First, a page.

Languages in Thaumerica

Every character in Thaumerica knows two languages by default: (1) the native language of their home region and (2) Westerling Sign.

In Upper Thaumerica, the main regional languages are Eastronian (Eastron), Lakese (Lake Countries), Southlandish (Southlands), and Westerling Speech (The West). You can probably guess where most of these regions lie in relation to each other. Each language has its dialects, but those dialects are mutually intelligible.

Westerling Sign (not to be confused with Westerling Speech) is a trade sign language from the West. Everyone in Upper Thaumerica knows it at least well enough to ask about the quality of goods and haggle over prices with strange merchants in the market square, and if you don’t have any other language in common then you can at least converse in Westerling Sign. Because it requires the use of your hands, Westerling Sign is not just a common language but an inherently de-escalatory one. You must sheathe your sword and put down your shield in order to free up your hands, which is why it is actually the preferred language in some places.

Most Thaumerican languages use geographic directions (north, east, south, west) much more than, and sometimes entirely in place of, egocentric directions (forward, right, backward, left).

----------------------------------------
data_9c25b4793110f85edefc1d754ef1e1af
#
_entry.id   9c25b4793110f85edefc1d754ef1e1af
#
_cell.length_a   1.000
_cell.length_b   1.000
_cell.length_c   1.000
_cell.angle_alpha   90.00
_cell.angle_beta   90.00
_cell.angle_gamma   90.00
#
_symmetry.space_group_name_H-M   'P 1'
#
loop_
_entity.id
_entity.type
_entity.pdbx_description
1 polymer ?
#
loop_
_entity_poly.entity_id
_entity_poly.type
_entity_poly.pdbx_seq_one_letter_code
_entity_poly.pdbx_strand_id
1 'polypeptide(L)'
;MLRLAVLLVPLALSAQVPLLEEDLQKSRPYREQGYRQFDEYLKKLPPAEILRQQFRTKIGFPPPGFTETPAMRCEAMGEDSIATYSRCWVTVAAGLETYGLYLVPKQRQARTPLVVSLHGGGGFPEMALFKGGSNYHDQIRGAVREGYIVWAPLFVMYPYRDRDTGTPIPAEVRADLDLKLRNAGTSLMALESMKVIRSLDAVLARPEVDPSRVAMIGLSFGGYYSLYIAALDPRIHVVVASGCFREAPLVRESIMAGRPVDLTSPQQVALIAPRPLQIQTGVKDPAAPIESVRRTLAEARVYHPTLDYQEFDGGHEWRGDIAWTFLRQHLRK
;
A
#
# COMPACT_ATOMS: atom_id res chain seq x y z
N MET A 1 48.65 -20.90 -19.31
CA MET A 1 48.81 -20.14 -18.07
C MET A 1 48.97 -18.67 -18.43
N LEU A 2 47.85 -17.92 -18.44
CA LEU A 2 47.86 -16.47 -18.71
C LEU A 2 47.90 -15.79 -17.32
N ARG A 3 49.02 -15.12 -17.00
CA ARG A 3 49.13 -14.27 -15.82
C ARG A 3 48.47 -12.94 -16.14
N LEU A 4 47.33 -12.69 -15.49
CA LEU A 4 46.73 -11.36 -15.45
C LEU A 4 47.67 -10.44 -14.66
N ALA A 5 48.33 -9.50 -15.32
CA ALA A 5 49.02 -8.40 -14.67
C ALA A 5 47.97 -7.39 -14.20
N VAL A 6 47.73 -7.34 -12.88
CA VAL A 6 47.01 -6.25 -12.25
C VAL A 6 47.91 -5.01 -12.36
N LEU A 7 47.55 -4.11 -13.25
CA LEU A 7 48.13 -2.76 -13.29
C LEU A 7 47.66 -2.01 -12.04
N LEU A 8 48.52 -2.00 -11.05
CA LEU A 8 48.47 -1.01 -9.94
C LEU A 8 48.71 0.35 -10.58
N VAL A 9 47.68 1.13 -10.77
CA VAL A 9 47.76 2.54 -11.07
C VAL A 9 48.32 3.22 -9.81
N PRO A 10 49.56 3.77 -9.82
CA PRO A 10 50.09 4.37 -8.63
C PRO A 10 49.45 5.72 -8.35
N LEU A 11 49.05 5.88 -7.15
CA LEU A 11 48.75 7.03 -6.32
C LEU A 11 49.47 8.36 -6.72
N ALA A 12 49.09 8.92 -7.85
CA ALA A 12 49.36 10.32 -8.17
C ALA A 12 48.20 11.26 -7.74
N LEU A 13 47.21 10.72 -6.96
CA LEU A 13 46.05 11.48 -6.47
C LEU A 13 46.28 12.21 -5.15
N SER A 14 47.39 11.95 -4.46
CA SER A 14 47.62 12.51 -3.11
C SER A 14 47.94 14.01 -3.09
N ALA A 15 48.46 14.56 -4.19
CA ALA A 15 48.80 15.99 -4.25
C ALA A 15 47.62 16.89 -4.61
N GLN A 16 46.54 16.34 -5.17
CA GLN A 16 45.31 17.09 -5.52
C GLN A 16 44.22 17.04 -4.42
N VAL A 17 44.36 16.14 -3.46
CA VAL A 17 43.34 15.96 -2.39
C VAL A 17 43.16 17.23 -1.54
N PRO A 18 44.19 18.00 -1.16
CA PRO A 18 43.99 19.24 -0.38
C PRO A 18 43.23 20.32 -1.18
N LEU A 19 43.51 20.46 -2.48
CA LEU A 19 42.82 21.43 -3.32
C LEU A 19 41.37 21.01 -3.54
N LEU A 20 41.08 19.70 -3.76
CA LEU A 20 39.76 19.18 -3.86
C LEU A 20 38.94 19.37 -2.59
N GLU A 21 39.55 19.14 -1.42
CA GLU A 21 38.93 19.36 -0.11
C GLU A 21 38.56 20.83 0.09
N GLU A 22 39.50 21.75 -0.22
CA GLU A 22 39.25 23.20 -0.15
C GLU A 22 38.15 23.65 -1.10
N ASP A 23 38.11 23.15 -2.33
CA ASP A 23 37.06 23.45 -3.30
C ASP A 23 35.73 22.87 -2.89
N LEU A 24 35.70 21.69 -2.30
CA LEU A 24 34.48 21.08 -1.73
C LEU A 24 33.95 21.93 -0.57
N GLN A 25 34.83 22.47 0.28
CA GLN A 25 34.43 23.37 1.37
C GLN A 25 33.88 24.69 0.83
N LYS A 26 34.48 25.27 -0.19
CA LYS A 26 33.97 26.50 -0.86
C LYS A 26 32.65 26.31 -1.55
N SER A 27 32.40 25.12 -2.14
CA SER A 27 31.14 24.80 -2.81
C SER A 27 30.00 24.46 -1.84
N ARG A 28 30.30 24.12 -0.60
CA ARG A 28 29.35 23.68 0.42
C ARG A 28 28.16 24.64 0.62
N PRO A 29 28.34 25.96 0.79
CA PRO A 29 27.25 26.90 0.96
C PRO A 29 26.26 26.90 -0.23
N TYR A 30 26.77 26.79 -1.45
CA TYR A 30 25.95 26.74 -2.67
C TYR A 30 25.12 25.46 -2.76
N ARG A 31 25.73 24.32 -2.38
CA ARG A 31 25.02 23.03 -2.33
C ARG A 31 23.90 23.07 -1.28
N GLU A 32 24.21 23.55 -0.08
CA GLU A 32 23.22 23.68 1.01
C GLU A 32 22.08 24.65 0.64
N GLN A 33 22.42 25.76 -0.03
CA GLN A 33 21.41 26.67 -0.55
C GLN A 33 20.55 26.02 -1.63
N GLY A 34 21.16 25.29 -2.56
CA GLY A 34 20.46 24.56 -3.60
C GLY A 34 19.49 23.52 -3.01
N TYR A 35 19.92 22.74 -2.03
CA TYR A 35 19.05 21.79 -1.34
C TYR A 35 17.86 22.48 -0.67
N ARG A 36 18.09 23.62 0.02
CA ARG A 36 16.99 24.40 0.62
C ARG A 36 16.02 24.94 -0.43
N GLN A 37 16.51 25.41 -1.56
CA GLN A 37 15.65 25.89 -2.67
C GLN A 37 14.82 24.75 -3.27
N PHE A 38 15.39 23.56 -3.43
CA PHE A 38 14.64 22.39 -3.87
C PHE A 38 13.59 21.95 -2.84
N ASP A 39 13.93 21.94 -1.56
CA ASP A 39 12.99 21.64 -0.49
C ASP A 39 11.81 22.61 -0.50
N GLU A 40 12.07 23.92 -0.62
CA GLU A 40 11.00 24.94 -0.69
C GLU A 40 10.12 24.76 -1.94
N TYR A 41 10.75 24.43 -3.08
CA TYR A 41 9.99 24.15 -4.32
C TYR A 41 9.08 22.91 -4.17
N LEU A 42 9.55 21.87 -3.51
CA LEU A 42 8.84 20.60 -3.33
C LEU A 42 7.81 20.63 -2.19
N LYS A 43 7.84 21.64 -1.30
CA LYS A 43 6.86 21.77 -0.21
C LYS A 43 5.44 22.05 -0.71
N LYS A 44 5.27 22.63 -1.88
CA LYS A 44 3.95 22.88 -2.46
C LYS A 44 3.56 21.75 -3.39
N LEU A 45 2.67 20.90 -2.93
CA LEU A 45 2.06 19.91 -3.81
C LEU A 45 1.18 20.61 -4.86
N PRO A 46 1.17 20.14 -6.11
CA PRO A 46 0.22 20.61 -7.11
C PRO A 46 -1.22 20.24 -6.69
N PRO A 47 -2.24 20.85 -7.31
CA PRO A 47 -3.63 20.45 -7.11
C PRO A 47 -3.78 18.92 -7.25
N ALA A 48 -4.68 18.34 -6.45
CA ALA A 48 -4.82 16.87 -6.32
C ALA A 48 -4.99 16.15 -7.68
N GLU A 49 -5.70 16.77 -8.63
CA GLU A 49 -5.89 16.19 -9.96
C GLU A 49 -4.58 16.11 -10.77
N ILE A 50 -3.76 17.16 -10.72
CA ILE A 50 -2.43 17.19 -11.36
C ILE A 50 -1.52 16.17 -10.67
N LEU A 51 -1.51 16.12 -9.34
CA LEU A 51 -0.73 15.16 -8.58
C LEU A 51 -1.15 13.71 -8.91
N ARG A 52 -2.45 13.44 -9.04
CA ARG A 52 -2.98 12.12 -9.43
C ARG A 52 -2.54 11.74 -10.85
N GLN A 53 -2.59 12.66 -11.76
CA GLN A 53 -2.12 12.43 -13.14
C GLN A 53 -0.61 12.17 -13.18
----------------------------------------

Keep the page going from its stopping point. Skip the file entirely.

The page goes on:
Other languages an adventurer might want to know:

  1. Borderer. You can get along just speaking Lakese in Incantucky, or Southlandish in Tennesseer, but the dialects of the southern Lake Countries and the northern Southlands have intermingled with each other as much as they have with the other dialects of their respective regions. Now, it’s possible to just have the languages Lakese and Southlandish and be done with it, but picking up Borderer is worthwhile because it marks you as a kind of insider to the Border Regions: either you grew up here or you put in the effort to learn, and both of those merit respect.
  2. Gobble. Goblinism is contagious, and it warps the language in a semi-predictable fashion, such that it’s possible to speak of “Lakese Gobble” and “Southlandish Gobble.” You’ll need the root language, too (i.e. you can’t understand Lakese Gobble without knowing Lakese), but if you have both of these things then you can be “eloquent” in a way that non-goblins rarely are.
  3. Knock. Deep below the skin of the world, light is precious and you cannot be sure of having it. In a place with such strange beings, there are many senses which are had by one kind of creature but only in a limited form, or not at all, but many others. Everyone has a sense of touch, however, and so the people of the dark created a language which requires only that you be able to touch the other party and feel when they touch you. Knocking words are extremely dense: a single “hapteme” conveys information not just from the direction, length, and shape of a stroke but by its pressure, and a stroke which goes from soft brush to forceful press is not the same as one which goes from forceful press to soft brush.